Click below to listen to my 2 min. Garden Bite radio show: How will the Polar Vortex affect our fruits
It was so cold… how cold was it? They closed schools in Minnesota and Wisconsin for days! THAT’S cold, thanks to the polar vortex! What might that record cold do to our apples and grapes?
APPLES: University of Minnesota Professor of Fruit Breeding, Jim Luby, says, as far as apple cultivars go, those rated as “very good” or “excellent” cold hardiness such as Frostbite and Sweet Sixteen should not show much damage in the southern third of the state but may suffer some damage in the more northern areas.
The ability of a fruit tree to survive also has to do with the age of the tree and how healthy it is. Young trees, less than 5 years old, are usually more tender than older trees. Additionally, trees that were stressed during 2018 by overcropping (too many fruits produced on the tree), late season drought, or poor nutrition are more susceptible to winter injury because they were already starved for energy going into the winter.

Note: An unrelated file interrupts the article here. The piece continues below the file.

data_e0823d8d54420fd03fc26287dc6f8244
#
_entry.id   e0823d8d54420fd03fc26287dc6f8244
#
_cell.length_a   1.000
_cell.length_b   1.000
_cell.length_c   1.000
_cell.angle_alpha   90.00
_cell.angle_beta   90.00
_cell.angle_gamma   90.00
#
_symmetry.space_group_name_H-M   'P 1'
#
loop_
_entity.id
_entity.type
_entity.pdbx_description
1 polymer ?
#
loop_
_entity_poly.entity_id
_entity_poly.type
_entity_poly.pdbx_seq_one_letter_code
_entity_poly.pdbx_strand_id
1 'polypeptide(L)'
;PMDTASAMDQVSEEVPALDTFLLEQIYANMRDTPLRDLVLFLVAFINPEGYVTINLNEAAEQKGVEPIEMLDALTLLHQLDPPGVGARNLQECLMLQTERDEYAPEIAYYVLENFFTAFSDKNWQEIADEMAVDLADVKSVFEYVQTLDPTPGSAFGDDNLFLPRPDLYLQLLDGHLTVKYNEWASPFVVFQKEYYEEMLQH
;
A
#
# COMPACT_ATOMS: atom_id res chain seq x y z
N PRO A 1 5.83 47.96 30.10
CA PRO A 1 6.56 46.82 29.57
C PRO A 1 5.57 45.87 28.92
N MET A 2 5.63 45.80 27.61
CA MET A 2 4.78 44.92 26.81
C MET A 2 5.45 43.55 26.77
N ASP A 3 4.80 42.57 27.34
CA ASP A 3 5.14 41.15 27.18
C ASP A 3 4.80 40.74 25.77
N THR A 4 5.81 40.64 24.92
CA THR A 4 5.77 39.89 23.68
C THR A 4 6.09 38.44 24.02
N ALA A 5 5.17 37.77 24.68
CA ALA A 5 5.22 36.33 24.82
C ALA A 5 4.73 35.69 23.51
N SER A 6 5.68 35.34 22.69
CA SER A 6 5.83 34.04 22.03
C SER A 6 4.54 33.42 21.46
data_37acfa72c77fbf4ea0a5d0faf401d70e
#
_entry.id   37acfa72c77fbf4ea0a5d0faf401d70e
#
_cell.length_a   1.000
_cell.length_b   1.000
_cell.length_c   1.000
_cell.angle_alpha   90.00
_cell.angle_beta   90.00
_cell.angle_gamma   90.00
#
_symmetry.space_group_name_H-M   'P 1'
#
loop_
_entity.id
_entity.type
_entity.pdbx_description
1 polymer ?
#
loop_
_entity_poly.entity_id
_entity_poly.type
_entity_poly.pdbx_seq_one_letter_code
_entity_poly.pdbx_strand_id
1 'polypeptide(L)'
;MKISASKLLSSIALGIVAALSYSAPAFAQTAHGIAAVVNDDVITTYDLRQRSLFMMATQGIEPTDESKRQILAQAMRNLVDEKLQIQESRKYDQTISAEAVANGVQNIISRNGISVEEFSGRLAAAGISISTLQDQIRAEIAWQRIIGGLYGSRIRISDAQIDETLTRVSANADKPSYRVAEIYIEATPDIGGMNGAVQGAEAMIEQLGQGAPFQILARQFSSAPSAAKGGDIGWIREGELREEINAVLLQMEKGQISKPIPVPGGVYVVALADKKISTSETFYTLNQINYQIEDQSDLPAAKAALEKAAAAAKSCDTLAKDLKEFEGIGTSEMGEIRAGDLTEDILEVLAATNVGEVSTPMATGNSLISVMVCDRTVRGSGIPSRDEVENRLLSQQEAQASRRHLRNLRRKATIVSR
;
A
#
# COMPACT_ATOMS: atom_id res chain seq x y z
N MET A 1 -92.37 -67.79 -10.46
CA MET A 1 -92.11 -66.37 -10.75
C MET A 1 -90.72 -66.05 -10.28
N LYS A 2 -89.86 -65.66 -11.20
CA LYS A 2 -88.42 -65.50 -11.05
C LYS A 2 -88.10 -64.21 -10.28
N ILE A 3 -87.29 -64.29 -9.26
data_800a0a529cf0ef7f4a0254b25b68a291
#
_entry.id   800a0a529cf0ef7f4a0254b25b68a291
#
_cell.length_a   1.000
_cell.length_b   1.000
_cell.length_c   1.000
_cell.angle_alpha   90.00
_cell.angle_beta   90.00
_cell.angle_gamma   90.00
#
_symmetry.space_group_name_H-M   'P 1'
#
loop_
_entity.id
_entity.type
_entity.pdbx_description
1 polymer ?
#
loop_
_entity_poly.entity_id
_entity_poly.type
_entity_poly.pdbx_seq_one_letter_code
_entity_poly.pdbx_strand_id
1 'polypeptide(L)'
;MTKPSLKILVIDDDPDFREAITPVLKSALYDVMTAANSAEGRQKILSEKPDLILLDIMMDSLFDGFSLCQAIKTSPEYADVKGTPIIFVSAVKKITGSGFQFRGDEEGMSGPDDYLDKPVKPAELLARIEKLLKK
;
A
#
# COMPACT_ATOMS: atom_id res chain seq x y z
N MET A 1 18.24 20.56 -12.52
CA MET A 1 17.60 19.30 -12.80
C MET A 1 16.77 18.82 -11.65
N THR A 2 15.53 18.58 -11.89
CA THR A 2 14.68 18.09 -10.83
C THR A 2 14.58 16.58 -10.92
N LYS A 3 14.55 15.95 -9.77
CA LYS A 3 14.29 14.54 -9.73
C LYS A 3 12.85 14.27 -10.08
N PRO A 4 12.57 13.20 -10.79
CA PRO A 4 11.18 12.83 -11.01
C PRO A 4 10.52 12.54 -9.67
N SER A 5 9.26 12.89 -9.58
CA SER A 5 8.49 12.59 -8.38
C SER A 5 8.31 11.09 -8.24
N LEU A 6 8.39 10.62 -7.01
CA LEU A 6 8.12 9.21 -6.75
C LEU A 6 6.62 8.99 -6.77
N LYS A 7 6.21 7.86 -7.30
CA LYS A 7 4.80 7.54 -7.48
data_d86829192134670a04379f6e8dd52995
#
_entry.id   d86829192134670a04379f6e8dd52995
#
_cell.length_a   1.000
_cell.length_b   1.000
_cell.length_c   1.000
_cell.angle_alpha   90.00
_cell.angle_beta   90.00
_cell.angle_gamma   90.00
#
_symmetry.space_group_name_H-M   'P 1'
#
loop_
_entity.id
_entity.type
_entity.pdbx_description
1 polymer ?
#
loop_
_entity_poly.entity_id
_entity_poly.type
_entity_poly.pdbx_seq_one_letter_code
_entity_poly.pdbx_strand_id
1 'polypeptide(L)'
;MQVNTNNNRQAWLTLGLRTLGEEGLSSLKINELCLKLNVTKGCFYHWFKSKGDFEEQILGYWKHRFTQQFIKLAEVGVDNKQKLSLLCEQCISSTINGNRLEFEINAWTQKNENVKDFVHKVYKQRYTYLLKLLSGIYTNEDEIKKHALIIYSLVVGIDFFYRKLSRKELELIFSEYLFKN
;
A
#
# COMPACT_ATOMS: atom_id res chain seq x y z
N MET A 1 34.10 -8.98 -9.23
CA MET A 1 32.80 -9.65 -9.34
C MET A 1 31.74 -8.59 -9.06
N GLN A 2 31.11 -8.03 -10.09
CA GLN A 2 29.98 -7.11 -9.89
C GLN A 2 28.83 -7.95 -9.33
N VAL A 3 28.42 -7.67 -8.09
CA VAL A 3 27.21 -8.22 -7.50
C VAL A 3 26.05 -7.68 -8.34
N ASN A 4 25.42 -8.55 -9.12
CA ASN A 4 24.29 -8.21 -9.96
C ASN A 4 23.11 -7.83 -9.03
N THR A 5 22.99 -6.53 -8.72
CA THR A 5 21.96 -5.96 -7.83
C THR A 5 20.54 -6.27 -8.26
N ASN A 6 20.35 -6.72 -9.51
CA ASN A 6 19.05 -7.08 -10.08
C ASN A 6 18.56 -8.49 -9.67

GRAPES: The polar vortex most likely did injure our Minnesota grapevine cultivars, killing some of the buds that would become fruit this year and possibly killing some of the woody tissue (trunks and branches) as well.
The good news is that the few inches of snow on the ground will help protect the trunks and roots, allowing them to re-grow from the ground if the trunk itself is injured or killed. The full story from the U of MN Extension.
NOTE: The newer varieties of grapes will be more susceptible to damage.
Itasca: This is a new variety from the University of Minnesota. The toughest test of Itasca’s hardiness before today was the polar vortex of 2014, but it did not get as cold then as 2019. In 2014, its bud survival was about 63% in a UMN evaluation, which was substantially higher than La Crescent, Marquette, Brianna, the Frontenacs, and Edelweiss that year.